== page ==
By Brian Robb, 9781472110701
From the start superheroes represented the hopes and fears of the time. during this specified historical past, Brian Robb takes the reader throughout the assorted historical past of superheroes, from the 1st creations—Superman, Batman, ask yourself Woman—to the DC and wonder feud and the darker types of the Nineteen Eighties, finishing with their rebirth on the movies.
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Additional resources for A Brief Guide to Superheroes: From Superman to the Avengers, the Evolution of Comic Book Legends
The Phantom (1936), created by Lee Falk, featured in a daily syndicated newspaper strip and wore a skin-tight purple bodysuit and ‘domino’ eye mask (standard for many superheroes). The look came from Robin Hood (often depicted in tights), while the mask without pupils came from Greek busts. Falk had form, having already created villain-battling hypnotist Mandrake the Magician two years before. The first masked crime-fighter (without superpowers) published exclusively as a comic book character (having not previously appeared on radio or in newspaper strips) was the Clock, created by George Brenner for the Comic Magazine Company.
Yet another millionaire playboy, Richard Wentworth passed his time fighting crime in New York wearing a black cape and a slouch hat – later he’d affect make-up or a face mask to create a figure more frightening to underworld villains (Batman’s later motivation for his disguise). As with so many pulp detectives, the Spider was a master of disguise, often masquerading as small-time crook Blinky McQuade to gain intelligence from criminals. The often violent stories saw the Spider – known as ‘the Master of Men’ – engage villains involved in nationwide criminal enterprises, sometimes leading to the deaths of hundreds of people.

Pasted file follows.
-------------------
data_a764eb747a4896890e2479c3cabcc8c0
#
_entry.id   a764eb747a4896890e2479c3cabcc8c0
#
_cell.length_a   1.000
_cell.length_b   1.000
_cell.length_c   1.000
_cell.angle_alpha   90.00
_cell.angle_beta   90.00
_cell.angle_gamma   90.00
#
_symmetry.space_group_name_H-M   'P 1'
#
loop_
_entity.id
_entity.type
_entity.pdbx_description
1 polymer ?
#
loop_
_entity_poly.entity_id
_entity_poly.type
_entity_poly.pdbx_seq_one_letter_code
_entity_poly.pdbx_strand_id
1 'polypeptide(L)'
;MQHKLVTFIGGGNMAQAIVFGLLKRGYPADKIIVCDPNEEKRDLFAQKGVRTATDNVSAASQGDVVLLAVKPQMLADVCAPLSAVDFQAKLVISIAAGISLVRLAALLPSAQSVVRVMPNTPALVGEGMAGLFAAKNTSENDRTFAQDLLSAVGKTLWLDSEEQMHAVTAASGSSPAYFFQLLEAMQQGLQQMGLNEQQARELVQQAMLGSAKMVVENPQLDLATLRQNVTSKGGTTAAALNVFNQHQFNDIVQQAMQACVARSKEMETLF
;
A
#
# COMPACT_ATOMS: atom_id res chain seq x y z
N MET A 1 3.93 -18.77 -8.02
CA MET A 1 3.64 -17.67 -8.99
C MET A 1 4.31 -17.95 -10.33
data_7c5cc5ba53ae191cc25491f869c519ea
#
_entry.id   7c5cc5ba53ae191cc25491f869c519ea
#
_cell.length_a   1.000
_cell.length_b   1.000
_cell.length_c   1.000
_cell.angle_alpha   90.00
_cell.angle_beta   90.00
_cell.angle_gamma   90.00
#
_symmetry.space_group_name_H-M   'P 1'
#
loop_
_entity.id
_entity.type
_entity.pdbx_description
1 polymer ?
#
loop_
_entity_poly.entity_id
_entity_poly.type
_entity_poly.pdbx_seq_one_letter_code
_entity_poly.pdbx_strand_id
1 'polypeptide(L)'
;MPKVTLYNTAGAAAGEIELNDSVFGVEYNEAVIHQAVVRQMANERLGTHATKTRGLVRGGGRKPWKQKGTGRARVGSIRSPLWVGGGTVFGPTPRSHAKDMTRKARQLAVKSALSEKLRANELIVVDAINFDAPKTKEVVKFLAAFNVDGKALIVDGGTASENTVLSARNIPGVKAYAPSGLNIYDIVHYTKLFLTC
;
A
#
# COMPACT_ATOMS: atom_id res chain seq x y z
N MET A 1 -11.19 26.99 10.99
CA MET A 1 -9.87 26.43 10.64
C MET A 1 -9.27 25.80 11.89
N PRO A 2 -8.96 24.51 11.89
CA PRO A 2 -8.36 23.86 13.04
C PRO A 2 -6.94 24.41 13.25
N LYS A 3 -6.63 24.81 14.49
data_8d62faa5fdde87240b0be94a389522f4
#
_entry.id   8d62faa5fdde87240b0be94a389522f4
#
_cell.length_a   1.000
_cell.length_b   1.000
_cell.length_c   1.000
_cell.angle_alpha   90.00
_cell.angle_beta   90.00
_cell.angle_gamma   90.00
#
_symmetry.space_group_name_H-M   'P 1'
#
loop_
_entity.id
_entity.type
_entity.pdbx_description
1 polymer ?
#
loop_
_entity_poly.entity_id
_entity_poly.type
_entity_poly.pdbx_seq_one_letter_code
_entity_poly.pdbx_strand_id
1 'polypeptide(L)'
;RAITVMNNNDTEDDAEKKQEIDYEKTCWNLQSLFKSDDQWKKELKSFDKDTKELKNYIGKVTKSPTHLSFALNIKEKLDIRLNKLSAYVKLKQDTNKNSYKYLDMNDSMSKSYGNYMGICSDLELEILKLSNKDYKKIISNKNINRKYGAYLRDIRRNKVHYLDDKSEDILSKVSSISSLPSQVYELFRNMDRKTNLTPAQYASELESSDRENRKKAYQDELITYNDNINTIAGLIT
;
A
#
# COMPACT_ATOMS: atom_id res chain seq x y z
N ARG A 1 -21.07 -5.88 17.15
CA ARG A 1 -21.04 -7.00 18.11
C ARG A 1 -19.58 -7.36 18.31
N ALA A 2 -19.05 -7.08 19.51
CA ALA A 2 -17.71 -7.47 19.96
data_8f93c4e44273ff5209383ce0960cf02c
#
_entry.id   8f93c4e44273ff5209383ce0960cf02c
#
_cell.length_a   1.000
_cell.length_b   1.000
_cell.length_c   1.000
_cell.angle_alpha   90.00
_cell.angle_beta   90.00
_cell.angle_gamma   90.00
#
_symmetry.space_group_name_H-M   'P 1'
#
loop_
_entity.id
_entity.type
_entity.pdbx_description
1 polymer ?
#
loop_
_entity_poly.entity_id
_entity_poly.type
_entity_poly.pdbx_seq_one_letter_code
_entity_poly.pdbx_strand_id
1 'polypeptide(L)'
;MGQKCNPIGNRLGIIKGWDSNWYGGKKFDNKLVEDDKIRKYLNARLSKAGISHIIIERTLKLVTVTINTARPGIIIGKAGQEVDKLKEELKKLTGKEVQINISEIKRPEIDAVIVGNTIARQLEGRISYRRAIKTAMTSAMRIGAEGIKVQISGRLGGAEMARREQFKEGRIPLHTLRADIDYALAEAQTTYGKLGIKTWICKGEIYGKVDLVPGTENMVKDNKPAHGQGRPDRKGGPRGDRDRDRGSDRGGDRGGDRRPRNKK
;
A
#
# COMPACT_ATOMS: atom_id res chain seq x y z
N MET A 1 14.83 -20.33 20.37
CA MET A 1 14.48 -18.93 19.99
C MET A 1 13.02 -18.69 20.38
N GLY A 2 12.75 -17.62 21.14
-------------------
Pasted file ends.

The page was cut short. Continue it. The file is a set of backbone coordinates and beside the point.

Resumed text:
Although the police report suggested gunshots were fired, sixty-year-old Mitchell Siegel actually died of a heart attack. Some in the Siegel family believed Mitchell’s death was murder, despite the coroner’s report indicating there were ‘no wounds’. Jerry Siegel’s first thoughts about Superman came in the weeks immediately following his father’s death: it is little wonder that the then-seventeen-year-old youth dreamt up a fantasy hero figure who could repel bullets, and who would fight for truth and justice against the criminal underworld.
A Brief Guide to Superheroes: From Superman to the Avengers, the Evolution of Comic Book Legends by Brian Robb, 9781472110701